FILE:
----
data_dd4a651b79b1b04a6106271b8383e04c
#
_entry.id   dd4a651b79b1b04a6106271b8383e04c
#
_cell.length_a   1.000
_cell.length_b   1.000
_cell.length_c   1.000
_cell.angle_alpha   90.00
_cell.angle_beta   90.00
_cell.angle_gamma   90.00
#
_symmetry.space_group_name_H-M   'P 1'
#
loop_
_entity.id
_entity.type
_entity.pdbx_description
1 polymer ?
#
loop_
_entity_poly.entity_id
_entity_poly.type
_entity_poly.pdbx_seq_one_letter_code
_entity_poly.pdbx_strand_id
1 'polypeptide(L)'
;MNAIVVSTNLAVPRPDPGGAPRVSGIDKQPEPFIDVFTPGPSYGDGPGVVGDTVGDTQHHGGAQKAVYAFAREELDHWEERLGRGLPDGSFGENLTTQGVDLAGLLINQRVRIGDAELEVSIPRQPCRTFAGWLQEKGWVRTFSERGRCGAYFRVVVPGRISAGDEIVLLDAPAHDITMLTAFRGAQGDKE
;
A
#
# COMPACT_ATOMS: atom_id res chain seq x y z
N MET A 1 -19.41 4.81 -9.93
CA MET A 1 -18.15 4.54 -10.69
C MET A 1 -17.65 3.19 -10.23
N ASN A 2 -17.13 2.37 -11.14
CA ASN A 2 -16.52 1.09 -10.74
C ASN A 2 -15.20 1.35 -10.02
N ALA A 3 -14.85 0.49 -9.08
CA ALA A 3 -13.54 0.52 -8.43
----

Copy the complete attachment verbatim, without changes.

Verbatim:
data_dd4a651b79b1b04a6106271b8383e04c
#
_entry.id   dd4a651b79b1b04a6106271b8383e04c
#
_cell.length_a   1.000
_cell.length_b   1.000
_cell.length_c   1.000
_cell.angle_alpha   90.00
_cell.angle_beta   90.00
_cell.angle_gamma   90.00
#
_symmetry.space_group_name_H-M   'P 1'
#
loop_
_entity.id
_entity.type
_entity.pdbx_description
1 polymer ?
#
loop_
_entity_poly.entity_id
_entity_poly.type
_entity_poly.pdbx_seq_one_letter_code
_entity_poly.pdbx_strand_id
1 'polypeptide(L)'
;MNAIVVSTNLAVPRPDPGGAPRVSGIDKQPEPFIDVFTPGPSYGDGPGVVGDTVGDTQHHGGAQKAVYAFAREELDHWEERLGRGLPDGSFGENLTTQGVDLAGLLINQRVRIGDAELEVSIPRQPCRTFAGWLQEKGWVRTFSERGRCGAYFRVVVPGRISAGDEIVLLDAPAHDITMLTAFRGAQGDKE
;
A
#
# COMPACT_ATOMS: atom_id res chain seq x y z
N MET A 1 -19.41 4.81 -9.93
CA MET A 1 -18.15 4.54 -10.69
C MET A 1 -17.65 3.19 -10.23
N ASN A 2 -17.13 2.37 -11.14
CA ASN A 2 -16.52 1.09 -10.74
C ASN A 2 -15.20 1.35 -10.02
N ALA A 3 -14.85 0.49 -9.08
CA ALA A 3 -13.54 0.52 -8.43